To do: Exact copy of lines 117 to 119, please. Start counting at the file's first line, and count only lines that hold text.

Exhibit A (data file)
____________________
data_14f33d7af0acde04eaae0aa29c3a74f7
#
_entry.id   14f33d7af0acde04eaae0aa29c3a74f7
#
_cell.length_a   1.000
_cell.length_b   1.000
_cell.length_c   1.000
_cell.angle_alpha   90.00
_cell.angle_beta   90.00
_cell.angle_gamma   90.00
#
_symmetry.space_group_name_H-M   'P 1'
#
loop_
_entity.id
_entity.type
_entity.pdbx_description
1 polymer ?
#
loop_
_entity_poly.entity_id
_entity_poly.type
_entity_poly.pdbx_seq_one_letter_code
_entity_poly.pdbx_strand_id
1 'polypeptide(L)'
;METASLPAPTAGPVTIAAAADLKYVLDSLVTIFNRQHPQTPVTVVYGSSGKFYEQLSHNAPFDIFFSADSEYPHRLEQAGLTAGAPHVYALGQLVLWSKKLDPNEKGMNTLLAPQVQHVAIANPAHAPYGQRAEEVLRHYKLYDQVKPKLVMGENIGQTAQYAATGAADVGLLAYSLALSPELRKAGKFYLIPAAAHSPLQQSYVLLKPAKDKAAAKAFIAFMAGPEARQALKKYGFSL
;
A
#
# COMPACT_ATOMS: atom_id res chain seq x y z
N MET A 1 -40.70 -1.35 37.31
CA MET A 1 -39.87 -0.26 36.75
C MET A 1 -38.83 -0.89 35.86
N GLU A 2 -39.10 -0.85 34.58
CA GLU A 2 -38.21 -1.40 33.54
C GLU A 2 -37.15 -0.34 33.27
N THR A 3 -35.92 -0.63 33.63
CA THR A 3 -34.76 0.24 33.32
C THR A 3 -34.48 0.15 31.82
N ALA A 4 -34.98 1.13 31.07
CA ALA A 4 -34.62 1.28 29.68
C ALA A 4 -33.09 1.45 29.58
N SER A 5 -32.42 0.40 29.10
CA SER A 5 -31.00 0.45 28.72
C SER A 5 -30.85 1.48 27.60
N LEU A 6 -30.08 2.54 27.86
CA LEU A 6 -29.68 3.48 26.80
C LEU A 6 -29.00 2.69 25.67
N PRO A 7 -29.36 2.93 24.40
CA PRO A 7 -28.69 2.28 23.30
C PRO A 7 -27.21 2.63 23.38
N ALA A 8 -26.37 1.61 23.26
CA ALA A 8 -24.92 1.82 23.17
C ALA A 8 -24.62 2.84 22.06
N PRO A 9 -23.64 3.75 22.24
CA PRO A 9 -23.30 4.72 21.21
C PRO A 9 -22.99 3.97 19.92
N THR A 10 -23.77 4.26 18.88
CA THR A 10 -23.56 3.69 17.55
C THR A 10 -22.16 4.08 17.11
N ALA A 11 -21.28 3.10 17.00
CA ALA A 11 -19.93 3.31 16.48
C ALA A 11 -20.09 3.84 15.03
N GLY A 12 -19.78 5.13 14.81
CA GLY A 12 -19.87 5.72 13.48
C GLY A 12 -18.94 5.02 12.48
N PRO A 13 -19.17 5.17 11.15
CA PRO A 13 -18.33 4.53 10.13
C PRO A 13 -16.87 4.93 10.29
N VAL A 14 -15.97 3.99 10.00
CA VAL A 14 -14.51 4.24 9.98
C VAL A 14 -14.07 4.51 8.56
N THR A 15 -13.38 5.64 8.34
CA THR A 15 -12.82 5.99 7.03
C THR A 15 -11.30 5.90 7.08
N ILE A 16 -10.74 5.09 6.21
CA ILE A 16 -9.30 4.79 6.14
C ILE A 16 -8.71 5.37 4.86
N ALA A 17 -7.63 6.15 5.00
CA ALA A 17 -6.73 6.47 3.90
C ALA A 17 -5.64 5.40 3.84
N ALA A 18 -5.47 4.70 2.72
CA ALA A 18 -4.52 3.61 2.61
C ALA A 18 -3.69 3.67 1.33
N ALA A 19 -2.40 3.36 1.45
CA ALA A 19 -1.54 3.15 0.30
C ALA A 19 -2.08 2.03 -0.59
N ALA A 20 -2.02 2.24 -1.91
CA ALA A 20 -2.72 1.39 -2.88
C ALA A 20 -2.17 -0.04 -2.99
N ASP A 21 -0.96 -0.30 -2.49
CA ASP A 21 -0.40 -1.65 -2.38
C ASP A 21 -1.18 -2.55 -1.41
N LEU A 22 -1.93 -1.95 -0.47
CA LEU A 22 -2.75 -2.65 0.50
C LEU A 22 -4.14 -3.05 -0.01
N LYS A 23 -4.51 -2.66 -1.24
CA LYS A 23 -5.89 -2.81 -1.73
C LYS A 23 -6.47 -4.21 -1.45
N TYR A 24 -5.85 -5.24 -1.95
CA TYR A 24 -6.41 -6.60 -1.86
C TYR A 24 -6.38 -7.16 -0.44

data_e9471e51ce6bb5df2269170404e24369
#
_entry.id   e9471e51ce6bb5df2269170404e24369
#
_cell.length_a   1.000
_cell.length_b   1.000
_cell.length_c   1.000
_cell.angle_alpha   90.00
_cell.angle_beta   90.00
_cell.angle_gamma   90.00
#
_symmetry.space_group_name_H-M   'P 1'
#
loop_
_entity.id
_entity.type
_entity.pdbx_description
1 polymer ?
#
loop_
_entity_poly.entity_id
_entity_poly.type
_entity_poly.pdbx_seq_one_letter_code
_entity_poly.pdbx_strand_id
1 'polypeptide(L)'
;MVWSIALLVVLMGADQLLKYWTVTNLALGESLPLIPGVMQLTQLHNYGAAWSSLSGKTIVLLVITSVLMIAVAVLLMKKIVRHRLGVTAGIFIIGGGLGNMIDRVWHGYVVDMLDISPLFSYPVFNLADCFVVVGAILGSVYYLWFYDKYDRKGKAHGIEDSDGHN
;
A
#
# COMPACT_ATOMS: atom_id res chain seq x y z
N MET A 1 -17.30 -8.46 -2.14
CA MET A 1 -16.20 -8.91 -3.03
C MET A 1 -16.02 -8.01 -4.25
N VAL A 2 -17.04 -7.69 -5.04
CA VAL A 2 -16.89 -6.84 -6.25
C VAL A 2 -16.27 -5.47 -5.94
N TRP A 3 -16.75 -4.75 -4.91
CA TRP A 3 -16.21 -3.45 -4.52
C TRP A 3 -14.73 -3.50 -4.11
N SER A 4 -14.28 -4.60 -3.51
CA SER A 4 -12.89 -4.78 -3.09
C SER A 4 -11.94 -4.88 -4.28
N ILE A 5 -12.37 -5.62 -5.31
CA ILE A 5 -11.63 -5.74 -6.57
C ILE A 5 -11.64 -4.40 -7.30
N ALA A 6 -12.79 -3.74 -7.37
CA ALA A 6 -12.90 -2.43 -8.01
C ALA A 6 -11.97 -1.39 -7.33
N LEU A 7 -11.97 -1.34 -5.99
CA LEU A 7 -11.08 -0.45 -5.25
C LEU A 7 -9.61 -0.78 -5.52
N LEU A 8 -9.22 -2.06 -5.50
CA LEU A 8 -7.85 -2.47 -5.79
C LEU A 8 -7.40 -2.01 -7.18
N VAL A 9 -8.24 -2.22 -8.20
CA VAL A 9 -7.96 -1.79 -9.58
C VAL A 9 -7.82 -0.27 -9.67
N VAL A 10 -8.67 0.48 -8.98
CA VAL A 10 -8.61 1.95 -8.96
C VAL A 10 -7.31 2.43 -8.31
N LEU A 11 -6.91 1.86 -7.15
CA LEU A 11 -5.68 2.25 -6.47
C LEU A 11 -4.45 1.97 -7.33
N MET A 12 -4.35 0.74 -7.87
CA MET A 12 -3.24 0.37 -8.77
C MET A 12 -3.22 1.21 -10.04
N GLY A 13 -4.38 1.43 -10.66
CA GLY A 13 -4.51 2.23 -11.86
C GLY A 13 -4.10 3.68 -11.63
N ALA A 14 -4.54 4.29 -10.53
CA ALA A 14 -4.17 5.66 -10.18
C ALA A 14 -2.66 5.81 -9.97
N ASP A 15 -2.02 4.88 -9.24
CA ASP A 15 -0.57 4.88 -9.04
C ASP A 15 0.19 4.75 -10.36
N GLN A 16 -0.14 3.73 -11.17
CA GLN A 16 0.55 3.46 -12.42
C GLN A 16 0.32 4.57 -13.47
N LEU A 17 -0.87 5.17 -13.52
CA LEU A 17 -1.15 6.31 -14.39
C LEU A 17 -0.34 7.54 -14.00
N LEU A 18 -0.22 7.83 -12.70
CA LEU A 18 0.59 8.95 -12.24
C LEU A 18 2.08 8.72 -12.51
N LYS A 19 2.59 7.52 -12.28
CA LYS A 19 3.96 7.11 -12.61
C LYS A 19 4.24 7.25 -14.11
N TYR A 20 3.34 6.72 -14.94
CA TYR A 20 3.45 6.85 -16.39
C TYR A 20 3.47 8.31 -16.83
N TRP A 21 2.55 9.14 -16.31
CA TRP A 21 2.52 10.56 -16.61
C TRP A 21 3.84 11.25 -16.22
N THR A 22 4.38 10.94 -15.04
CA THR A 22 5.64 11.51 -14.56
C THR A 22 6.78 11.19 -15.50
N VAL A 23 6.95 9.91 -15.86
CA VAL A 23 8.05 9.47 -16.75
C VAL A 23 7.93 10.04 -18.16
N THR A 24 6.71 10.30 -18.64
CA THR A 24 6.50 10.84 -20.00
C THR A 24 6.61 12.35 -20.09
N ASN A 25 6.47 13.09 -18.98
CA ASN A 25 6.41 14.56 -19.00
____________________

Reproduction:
_entity.id
_entity.type
_entity.pdbx_description